The Glory of PrntScrn

Have you ever had an issue with your computer doing something strange, but then really couldn’t properly articulate it to whoever you were trying to ask about it? This is a common problem for a lot of frustrated computer users. When you are not a guru of computer technology, it’s quite difficult to explain what you are seeing to someone who is there. (Face it, ‘the thingy on the left kind of overlapped the thingie on the left that comes up when you do that thing’ only gets you so far!)

Or, how about when your computer has an error message that you want to share with someone, but the error has so much text that it would take a courtroom dictator to be able to write it all down in a reasonable amount of time?

Well, what a lot of people do not realize is that there is actually a built in function in most operating systems that actually makes a savable, printable, email-able picture out of whatever is on your screen. As long as your operating system is still working and hasn’t been completely halted by whatever the problem is, you can take a Screenshot of your screen to share with others. Doing this can save you (and maybe the person who is trying to help,) quite a lot of deliberations later on.

When you take a screen shot, you will see whatever is on your screen at the time of the button being pressed: For instance, here is a screenshot of what I am typing right now:

To make a screen capture (or print screen,) the tactic may vary a little based on your operating system, your keyboard, and the programs installed on your computer. However, if you’re using a windows machine, the procedure will most likely be as follows:

Your keyboard will have a “PrntScrn” button, normally at the top somewhere. Sometimes it will be shared with another key, and may require a function key to be held. When you hit that key, you will not get any form of confirmation or prompt; Instead, it will save the picture to the ‘clipboard.’ The clipboard is a virtual place where a picture or text will temporarily be saved while it waits for you to ‘paste’ it somewhere. You can generally only have one thing on the clipboard at a time.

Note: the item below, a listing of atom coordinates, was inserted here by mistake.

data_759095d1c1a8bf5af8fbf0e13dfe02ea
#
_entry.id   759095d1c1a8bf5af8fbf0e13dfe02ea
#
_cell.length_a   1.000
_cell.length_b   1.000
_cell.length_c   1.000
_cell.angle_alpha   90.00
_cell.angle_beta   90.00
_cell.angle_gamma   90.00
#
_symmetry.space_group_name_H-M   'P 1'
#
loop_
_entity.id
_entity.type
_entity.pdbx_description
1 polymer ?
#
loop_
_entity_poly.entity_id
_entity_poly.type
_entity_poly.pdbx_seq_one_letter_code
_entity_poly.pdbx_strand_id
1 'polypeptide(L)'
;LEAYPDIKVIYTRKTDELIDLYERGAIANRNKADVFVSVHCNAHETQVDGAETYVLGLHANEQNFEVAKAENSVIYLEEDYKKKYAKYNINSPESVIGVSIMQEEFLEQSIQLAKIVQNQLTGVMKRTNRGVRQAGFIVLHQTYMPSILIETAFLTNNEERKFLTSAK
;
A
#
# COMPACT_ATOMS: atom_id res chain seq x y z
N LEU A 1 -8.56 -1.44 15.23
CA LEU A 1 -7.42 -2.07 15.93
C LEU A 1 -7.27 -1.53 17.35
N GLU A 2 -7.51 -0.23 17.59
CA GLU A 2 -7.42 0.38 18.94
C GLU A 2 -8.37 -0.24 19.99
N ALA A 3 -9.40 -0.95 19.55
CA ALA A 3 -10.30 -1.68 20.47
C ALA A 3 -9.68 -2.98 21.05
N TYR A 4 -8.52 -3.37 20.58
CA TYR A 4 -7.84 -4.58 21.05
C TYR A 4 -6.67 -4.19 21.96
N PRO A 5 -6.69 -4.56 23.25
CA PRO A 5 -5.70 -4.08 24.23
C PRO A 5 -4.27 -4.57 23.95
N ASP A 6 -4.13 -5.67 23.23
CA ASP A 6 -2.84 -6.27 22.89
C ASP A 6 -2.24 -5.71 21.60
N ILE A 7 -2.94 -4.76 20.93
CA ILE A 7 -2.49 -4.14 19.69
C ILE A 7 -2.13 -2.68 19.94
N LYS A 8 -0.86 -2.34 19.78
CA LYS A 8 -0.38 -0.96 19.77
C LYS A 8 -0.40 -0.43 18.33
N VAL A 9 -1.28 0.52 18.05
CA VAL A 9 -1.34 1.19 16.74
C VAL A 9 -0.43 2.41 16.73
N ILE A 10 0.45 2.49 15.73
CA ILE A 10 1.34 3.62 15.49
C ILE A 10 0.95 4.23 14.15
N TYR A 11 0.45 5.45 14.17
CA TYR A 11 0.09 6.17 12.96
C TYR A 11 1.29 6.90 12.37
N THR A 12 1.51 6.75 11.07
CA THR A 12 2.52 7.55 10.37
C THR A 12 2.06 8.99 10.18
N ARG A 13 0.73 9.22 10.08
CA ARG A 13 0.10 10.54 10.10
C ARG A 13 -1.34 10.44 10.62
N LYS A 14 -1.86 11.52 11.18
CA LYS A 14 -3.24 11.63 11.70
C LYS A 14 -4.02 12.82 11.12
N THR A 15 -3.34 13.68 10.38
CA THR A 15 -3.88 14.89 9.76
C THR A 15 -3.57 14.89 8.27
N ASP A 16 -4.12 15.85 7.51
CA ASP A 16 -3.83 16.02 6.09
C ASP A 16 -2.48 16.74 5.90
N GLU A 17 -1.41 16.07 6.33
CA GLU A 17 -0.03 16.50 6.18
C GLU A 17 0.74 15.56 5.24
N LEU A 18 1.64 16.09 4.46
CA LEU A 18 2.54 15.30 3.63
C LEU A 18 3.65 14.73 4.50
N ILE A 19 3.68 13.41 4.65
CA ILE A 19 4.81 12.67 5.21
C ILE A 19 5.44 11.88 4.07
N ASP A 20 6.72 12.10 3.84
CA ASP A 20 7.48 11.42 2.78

Now, you will need to open up a program to ‘paste’ the image in to. If you have a preferred photo/image editor, you can paste it in to that. If you’re not sure what to use, then use the program “Paint,” which is located under the Start menu, in “All Programs” and then “Accessories.” One there, you can (depending on the version) either hit the clipboard button to paste it, or go to the ‘edit’ menu and select ‘paste.’ (Or, if you’re a little more keyboard savvy, CTRL+V will do it.)

Once your image is saved, you can do anything you want with it!

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Katy’s Analogies: Hard Drive

I love to make analogies. I can’t help it. I’m a natural at it. Here is my analogy for how a hard drive stores data.


Think of your hard drive like a filing cabinet.
Single papers are like the single files on your
computer. Small manila folders are like folders on
your computer. The drawer is like your operating
system, and the slides that move the drawer are like
your file system.
During normal use of your computer, files and data
get jumbled up on your hard drive. You don’t SEE
this, but it’s true. It’s kind of like accidentally
putting your files out of order.
When you defrag your computer, it is like going
through and alphabetizing all your files for easy
access again. It makes it much easier for your
computer to find the files.
Lets say that when you need to access a folder
regularly or you know you’ll have to come back to it
again, you put a sticky-note on a file or folder that
sticks up. Makes it much quicker to get to the file
again, but after a while you have so many sticky